Working with managed nodes - Amazon Systems Manager
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Working with managed nodes

A managed node is any machine configured for Amazon Systems Manager. You can configure the following machine types as managed nodes:

  • Amazon Elastic Compute Cloud (Amazon EC2) instances

  • Servers on your own premises (on-premises servers)

  • Amazon IoT Greengrass core devices

  • Amazon IoT and non-Amazon edge devices

  • Virtual machines (VMs), including VMs in other cloud environments


In the Systems Manager console, any machine prefixed with "mi-" is has been configured as a managed node using a hybrid activation. Edge devices display their Amazon IoT Thing name.

Amazon Systems Manager offers a standard-instances tier and an advanced-instances tier. Both support managed nodes in your hybrid and multicloud environment. The standard-instances tier allows you to register a maximum of 1,000 machines per Amazon Web Services account per Amazon Web Services Region. If you need to register more than 1,000 machines in a single account and Region, then use the advanced-instances tier. You can create as many managed nodes as you like in the advanced-instances tier. All managed nodes configured for Systems Manager are priced on a pay-per-use basis. For more information about enabling the advanced instances tier, see Turning on the advanced-instances tier. For more information about pricing, see Amazon Systems Manager Pricing.

  • Advanced instances also allow you to connect to your non-EC2 nodes in a hybrid and multicloud environment by using Amazon Systems Manager Session Manager. Session Manager provides interactive shell access to your instances. For more information, see Amazon Systems Manager Session Manager.

  • The standard-instances quota also applies to EC2 instances that use a Systems Manager on-premises activation (which isn't a common scenario).

  • To patch applications released by Microsoft on virtual machines (VMs) on-premises instances, activate the advanced-instances tier. There is a charge to use the advanced-instances tier. There is no additional charge to patch applications released by Microsoft on Amazon Elastic Compute Cloud (Amazon EC2) instances. For more information, see About patching applications released by Microsoft on Windows Server.

Display managed nodes

If you don't see your managed nodes listed in the console, then do the following:

  1. Verify that the console is open in the Amazon Web Services Region where you created your managed nodes. You can switch Regions by using the list in the top, right corner of the console.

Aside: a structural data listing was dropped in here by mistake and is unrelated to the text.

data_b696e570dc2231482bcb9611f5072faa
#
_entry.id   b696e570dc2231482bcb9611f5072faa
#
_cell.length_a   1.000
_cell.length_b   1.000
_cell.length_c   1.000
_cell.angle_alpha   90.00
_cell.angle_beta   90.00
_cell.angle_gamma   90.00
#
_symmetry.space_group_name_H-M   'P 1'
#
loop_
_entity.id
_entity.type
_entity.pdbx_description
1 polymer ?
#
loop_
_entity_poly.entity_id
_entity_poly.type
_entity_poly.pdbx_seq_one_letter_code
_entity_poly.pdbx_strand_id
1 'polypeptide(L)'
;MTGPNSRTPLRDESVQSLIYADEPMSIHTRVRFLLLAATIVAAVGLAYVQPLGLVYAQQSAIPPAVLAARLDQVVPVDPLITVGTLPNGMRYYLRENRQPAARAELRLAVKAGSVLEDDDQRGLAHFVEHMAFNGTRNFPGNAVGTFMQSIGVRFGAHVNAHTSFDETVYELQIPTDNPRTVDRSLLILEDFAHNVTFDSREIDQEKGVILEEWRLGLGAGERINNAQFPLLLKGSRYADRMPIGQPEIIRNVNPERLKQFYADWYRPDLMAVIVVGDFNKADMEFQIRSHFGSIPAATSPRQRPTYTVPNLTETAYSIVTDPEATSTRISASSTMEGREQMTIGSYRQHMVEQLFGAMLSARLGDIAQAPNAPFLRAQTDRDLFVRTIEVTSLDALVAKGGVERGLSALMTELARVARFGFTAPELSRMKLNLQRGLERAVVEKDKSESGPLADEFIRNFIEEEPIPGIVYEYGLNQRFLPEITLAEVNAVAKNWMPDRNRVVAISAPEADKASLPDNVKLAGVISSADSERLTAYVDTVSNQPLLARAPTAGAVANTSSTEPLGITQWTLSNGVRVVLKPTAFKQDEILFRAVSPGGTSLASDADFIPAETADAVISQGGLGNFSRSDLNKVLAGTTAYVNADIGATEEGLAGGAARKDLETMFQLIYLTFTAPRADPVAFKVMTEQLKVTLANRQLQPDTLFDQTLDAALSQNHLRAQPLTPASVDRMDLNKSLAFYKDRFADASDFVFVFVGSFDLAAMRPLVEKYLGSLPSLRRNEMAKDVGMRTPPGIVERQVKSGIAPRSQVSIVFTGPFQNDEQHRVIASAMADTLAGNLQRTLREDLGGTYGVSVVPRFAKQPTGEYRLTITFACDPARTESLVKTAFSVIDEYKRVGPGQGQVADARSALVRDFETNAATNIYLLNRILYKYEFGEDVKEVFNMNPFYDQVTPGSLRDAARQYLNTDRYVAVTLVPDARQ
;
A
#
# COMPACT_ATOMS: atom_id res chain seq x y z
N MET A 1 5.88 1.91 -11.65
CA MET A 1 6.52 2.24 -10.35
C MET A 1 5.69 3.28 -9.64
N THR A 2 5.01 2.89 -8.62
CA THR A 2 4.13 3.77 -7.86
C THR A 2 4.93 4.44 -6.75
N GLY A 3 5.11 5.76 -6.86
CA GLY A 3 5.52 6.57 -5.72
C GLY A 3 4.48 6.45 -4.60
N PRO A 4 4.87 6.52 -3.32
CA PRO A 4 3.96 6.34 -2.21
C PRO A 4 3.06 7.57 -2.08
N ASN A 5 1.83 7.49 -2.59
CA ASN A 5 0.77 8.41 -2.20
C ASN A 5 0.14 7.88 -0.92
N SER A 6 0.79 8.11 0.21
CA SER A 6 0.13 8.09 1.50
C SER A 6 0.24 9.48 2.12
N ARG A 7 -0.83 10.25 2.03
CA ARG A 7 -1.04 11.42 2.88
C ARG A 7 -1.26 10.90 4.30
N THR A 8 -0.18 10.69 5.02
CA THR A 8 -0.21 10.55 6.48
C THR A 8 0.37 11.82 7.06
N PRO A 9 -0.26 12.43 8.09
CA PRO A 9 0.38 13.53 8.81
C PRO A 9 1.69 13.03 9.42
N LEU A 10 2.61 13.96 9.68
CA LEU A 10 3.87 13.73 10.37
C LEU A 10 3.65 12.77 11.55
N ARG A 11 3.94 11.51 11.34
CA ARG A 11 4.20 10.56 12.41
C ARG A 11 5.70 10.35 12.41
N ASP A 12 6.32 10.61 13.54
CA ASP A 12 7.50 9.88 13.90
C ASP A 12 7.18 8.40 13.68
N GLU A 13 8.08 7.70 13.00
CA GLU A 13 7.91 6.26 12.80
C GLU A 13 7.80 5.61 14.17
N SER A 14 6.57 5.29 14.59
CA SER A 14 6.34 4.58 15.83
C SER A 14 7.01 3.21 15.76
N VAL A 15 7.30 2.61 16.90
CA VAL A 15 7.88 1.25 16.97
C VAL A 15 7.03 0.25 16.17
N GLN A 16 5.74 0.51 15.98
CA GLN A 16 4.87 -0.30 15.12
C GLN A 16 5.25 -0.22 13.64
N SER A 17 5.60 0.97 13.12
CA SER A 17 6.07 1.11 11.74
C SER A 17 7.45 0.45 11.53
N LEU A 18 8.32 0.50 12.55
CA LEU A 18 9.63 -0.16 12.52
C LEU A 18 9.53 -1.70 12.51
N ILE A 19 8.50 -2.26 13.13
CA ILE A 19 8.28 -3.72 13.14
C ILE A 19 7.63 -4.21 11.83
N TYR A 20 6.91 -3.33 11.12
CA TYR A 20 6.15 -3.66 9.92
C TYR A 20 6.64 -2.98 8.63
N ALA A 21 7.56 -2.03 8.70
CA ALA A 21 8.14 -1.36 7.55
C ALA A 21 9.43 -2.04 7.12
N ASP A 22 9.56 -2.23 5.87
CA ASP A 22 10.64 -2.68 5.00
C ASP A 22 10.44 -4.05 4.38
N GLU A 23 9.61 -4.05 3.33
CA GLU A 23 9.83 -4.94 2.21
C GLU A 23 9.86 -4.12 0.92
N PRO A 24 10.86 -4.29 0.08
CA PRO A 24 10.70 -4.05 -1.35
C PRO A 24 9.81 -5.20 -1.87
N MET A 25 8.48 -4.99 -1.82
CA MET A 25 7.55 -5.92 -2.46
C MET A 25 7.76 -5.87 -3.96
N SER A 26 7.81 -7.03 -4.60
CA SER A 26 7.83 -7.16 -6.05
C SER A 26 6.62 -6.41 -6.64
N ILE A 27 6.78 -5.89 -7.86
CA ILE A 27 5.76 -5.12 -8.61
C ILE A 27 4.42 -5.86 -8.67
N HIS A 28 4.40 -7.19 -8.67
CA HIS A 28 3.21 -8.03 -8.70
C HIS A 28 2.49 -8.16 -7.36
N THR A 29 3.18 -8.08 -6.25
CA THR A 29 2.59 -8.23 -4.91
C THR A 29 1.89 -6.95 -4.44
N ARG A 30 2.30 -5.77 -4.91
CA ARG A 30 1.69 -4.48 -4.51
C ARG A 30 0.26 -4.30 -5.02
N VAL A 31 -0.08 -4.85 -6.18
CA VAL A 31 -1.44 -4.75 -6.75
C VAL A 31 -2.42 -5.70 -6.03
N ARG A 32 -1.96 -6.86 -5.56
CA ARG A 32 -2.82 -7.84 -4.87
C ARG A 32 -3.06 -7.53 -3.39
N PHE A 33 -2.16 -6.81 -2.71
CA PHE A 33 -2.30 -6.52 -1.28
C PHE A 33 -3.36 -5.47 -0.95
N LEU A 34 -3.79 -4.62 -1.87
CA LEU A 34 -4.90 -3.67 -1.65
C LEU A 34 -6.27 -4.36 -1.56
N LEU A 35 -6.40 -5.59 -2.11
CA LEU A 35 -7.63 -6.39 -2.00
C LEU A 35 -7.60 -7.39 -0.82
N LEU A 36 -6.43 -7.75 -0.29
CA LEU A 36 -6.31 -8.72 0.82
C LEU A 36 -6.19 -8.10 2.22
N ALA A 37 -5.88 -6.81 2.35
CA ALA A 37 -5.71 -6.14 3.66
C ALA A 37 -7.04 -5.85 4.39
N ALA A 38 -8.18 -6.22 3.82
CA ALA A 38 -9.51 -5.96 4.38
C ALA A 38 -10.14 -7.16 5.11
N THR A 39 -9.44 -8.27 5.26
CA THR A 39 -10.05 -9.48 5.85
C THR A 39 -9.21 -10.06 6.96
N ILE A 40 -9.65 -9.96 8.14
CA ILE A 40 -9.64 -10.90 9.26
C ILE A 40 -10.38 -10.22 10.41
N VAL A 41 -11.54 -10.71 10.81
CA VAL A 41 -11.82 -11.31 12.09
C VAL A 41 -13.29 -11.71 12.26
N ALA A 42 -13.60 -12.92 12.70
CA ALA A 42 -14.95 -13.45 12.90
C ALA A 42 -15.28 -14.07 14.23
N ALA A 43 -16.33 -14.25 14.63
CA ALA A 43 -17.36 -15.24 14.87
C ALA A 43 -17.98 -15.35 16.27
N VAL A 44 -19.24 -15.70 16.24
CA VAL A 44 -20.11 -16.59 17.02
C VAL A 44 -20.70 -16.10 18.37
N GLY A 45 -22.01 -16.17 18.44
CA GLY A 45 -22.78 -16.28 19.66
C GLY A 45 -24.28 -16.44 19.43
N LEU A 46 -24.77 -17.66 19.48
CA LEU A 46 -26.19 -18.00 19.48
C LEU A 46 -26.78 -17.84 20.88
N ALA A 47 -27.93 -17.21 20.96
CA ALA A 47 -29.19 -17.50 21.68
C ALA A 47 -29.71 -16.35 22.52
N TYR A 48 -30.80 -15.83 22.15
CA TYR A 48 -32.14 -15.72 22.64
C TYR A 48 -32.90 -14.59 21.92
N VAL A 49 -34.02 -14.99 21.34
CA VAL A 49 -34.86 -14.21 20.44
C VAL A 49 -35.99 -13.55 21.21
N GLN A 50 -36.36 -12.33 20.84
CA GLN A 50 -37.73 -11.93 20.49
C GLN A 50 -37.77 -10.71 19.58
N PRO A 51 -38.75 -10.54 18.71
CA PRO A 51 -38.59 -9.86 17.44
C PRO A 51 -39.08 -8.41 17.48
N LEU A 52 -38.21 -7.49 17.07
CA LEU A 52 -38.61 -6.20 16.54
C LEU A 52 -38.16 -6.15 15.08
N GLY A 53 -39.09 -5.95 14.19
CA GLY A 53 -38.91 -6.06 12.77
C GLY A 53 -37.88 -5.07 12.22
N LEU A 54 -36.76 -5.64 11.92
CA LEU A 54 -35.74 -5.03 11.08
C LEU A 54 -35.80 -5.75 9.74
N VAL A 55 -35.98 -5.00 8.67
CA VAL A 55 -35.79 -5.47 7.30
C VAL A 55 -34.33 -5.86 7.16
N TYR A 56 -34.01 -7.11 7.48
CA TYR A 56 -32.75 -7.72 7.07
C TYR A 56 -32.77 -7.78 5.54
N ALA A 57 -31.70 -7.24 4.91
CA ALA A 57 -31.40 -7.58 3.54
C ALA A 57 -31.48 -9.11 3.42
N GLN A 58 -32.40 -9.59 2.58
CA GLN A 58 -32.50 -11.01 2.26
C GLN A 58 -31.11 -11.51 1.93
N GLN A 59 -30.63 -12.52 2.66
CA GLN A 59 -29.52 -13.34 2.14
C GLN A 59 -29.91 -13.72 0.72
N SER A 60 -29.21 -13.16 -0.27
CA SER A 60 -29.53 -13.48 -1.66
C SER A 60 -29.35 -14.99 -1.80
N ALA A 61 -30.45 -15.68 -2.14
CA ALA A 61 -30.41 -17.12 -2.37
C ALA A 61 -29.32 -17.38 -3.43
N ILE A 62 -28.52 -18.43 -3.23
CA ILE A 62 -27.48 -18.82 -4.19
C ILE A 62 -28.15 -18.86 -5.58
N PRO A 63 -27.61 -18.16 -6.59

2. Verify that the setup steps for your managed nodes meet Systems Manager requirements. For information, see Setting up Amazon Systems Manager.

  3. For non-EC2 machines, verify that you completed the hybrid activation process. For more information, see Setting up Systems Manager for hybrid and multicloud environments.


Note the following information.

  • The Fleet Manager console does not display Amazon EC2 nodes that have been terminated.

  • Systems Manager requires accurate time references in order to perform operations on your machines. If the date and time aren't set correctly on your managed nodes, the machines might not match the signature date of your API requests. For more information, see Use cases and best practices.

  • When you create or edit tags, the system can take up to one hour to display changes in the table filter.

  • After the status of a managed node has been Connection Lost for at least 30 days, the node might no longer be listed in the Fleet Manager console. To restore it to the list, the issue that caused the lost connection must be resolved. For troubleshooting tips, see Troubleshooting managed node availability.

Verify Systems Manager support on a managed node

Amazon Config provides Amazon Managed Rules, which are predefined, customizable rules that Amazon Config uses to evaluate whether your Amazon resource configurations comply with common best practices. Amazon Config Managed Rules include the ec2-instance-managed-by-systems-manager rule. This rule checks whether the Amazon EC2 instances in your account are managed by Systems Manager. For more information, see Amazon Config Managed Rules.

Increase security posture on managed nodes

For information about increasing your security posture against unauthorized root-level commands on your managed nodes, see Restricting access to root-level commands through SSM Agent.

Deregister managed nodes

You can deregister managed nodes at any time. For example, if you're managing multiple nodes with the same Amazon Identity and Access Management (IAM) role and you notice any kind of malicious behavior, you can deregister any number of machines at any point. For information about deregistering managed nodes, see Deregistering managed nodes in a hybrid and multicloud environment.